i 



- y 



It's not true 

that celluloid tabbing 

is all we do. 




But when our new cust- 
omers are saying, 
"Anyone who con do 
such a bang up job 
price-wise and produc- 
tionwise on Celluloid 
Tabbing must have 
other related services" 
it is high time we re- 
mind them that — 



celluloid tabbing is 

only 1 of 28 services 



which include: 



Smythe Sewing 
Singer Sewing 
Moynting 
Die Cutting 
Tin Edging 




SlU Stitching 

(By Machine) 
lnde«ing 
Tabbing 
Perforating 
Pamphlet Binding 
Folding 
Wire Stitching 



Collating 
Cover Binding 
Tipping 
Sealing 
Label Cutting 
Eyeletting 
Creasing 
Scoring 



Punching 

Calendars 

Padding 

Stringing 

Wrapping 

Tubing 

Shipping 

Mailing 



7A USER'S 

BOOKBINDERY, INC. 

200 HUDSON ST., NEW YORK 13, N. Y„ WOrth 4-5621 



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Ab discussed by James W. Bradley 

Powderless etching 
of copper 

New development recently announced, based on patent 
issued Pholoengravers Research, Inc., used for color process 
plates and discussed at the recent convention 



Xowderless etching of copper as 
developed by Photoengravers Re- 
search, Inc.. was discussed by Dr. 
Marvin C. Rogers, research direc- 
tor, in his report on research de- 
velopments at the recent Detroit 
convention of the American Photo- 
engravers Association. The new 
technique was used in preparing the 
rover plates for the September issue 
of the Photoengravers Bulletin and 
was briefly described in the same 
issue by James W. Bradley of At- 
lanta, Ga. 

In choosing a subject for the 
demonstration, as stated by Mr. 
Bradley in his article in the Photo- 
engravers Bulletin, certain definite 
criteria were indicated: Fir^t and 
foremost. lo adequately demon- 
strate the latitude of the process, it 
was desirable to choose a sub- 
ject having at least a moderately 
long tone range, which would au- 
tomatically make it necessary that 
variables be kept to a minimum in 
the reproduction process. 

64 



The transparency chosen for the 
reproduction was selected mainly 
because it met the condition of hav- 
ing a reasonably long tone scale, 
as well as a wide color range. 

The first step in producing the 
color process plates was to makt- 
an accurate analysis of this tone 
and color scale, and thus establish 
definite reproduction requirements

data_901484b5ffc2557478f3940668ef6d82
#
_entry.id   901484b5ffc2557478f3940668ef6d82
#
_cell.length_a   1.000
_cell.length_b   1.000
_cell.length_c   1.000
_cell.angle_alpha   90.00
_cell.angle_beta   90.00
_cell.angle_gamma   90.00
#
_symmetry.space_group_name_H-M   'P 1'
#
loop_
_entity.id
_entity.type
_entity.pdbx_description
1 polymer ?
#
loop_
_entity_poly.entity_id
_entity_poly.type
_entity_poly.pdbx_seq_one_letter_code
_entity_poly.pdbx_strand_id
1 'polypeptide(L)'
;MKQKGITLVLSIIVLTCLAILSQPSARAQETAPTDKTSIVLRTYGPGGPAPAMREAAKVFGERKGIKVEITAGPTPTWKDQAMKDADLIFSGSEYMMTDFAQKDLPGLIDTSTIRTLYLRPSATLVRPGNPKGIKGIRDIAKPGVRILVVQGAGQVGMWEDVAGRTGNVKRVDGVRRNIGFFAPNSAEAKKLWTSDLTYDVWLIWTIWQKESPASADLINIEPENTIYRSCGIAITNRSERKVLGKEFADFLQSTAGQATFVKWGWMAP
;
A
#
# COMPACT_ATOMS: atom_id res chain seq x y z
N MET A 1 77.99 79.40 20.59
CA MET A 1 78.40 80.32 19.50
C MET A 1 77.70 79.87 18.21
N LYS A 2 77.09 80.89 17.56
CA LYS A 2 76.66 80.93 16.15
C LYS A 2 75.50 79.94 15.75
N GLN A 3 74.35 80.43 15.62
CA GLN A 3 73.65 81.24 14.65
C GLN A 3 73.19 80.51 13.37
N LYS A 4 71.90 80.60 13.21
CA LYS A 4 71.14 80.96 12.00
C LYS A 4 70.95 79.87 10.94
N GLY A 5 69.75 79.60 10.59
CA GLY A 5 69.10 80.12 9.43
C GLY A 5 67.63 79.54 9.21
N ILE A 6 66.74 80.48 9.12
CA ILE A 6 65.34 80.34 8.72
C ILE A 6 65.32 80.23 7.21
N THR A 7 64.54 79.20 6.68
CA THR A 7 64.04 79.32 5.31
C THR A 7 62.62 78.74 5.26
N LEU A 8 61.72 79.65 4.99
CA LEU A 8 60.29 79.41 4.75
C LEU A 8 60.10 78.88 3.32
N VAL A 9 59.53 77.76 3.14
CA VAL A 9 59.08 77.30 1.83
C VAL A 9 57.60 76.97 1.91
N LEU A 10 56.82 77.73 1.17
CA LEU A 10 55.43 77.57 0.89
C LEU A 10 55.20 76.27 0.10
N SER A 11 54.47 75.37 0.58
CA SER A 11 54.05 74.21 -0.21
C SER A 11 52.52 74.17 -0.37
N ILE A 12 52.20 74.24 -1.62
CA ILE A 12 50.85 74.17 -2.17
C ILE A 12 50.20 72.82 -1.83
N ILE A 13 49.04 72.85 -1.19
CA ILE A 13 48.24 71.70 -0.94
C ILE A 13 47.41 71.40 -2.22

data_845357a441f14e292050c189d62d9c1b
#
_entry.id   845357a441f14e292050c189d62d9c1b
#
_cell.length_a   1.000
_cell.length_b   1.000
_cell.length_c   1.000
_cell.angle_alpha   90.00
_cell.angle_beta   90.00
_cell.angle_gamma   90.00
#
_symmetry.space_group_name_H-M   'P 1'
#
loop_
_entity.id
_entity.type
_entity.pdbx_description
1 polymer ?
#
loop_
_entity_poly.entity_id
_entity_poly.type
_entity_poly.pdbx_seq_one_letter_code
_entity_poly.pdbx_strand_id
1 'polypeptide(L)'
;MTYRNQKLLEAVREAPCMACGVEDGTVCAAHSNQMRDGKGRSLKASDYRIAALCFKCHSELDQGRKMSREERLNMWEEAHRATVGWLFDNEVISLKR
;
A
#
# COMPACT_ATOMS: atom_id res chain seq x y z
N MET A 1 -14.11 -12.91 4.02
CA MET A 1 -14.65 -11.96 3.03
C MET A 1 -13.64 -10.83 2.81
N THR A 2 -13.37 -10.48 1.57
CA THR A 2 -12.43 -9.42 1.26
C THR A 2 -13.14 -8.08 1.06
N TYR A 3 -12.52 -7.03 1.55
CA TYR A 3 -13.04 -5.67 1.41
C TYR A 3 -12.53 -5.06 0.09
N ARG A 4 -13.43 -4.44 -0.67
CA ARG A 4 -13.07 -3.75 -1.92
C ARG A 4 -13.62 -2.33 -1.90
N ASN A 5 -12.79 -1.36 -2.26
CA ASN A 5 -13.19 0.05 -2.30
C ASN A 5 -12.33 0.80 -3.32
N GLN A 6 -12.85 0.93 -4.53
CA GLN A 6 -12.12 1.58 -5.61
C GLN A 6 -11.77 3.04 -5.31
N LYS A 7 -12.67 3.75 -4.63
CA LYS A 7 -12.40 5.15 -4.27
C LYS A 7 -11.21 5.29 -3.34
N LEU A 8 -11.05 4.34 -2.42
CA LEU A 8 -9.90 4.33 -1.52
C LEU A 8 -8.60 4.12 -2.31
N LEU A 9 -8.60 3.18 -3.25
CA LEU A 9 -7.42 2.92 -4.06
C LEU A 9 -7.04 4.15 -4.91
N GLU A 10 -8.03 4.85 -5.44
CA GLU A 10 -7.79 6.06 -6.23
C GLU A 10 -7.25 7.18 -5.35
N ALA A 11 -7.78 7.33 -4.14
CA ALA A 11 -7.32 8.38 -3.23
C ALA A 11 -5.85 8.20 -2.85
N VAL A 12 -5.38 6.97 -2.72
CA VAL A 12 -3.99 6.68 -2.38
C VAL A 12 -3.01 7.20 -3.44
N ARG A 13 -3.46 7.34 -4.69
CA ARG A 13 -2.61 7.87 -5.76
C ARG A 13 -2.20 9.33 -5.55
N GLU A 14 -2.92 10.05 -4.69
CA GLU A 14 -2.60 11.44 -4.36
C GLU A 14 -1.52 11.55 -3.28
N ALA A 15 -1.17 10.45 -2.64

Latitu<le of process 

Color separation negatives in con- 
tinuous tone were made from the 
transparency adhering rigidly to 
the reproduction requirements pre- 
viously determined. From the con- 
tinuous tone separation negatives. 
120 line screen positives were made 
in such manner as to as closely a- 
possible retain the straight-lme re- 
production of the original, with thr- 
one exception tliat the highlight dot- 
were made just a little larger than 
would be required in the final r. 
production. From these screenea 
tContinued on page 721 




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207-13 THOMPSON STREET 

MEW YORK 12. N. Y. 

Phone: ALgoiiquin 4-9760 



i 



65 



As (Hscussecl by Leo P. Robertson 

Monophoto typesetting: 
how it's done 

Technical description of the workings of commercial 

model of Monophoto and outline of steps involvefl in process 

feature first public delineation in this country 



Xechnical destription of the work- 
ings of the commercial model of the 
Monophoto machine was given at 
a recent meeting of the Typogra- 
phers Association of N. Y. 

First delineation here 

Bringin-5 the first public delinea- 
tion in this country of the Monotype 
company's phototypesetting equip- 
ment was Leo P. Robertson, from 
Lanston Monolype Machine Co.. 
Philadelphia. He viid thai (he de- 
monstration room in the Philadel- 
phia factory was "about completed." 
and (he company would welcome 
visitors to see the machine in opera- 
tion, including darkroom facilities, 
to permit examination of finished 
product. 

It was Lanston'^ i)|an. he added, 
to lease Monophotos for a five-year 
period with option to purchase the 
e.iuipmenl. Or. an outright pur- 
chase can be arranged if desired. 
The company intends to apply with- 

66 



out charge any new developments as 
they are made available. 

The commercial model. Mr. Rob 
ertson ^aid. is the first to be shipped 
to the Western Hemisphere and rep 
resents the "successful result" ot 
more than twenty years of research 
by "'our sister company." the Mono- 
type Corporation of Britain. 

Mr. Robertson first explained in 
outline the steps involved in setting 
type by Monophoto. then projected 
slides and explained details of the 
operations and equipment devices. 
His outline was as follow;: 

Standard Mono keyboar<l 

When the job is handed to thi- 
operator he keyboards it in the 
u^uai way on a standard Monotype 
keyboard. Where there is an extra 
space between the several parts of 
the job. such as between heads and 
body, or between paragraphs, the 
operator can depress the film feed 
key to add extra space, or stop th'- 













^ 



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Moiiupliutu ^11 that llif him iiiu> l>c; 
iidvaiK-ed h) liand in inrrements of 
I'lif-lialf point. 

ConlrMilcr |iii|K'i* i- tlit-n taken 
fruin tin- kt-v hoard and placed in 
the paper tower of N!onophotu. Tliis 
pa|iei lo\M'i i" the -ame a- tlie one 
used in tlie Monotype roiii[in-ition 
caster. A ^lieei of film, cnt to the 
retpiireii size, is placed in the film 
drnni nnit and the unit placed in 
the Monnphoiek Film feed is set ac- 
cordnifi tn instructions with the joh 
ticket. 

Becanse Monophoto uses a single 
U'lis for all sizes, tlie proper focus- 
inj; bars and the Waterhonse stop 
are put in place. Walerhouse stop 
is ^rlected arcnrdin;; tn si/p of tvpe 




I.eo I'. R<>h«Ti»on U aflfiliated with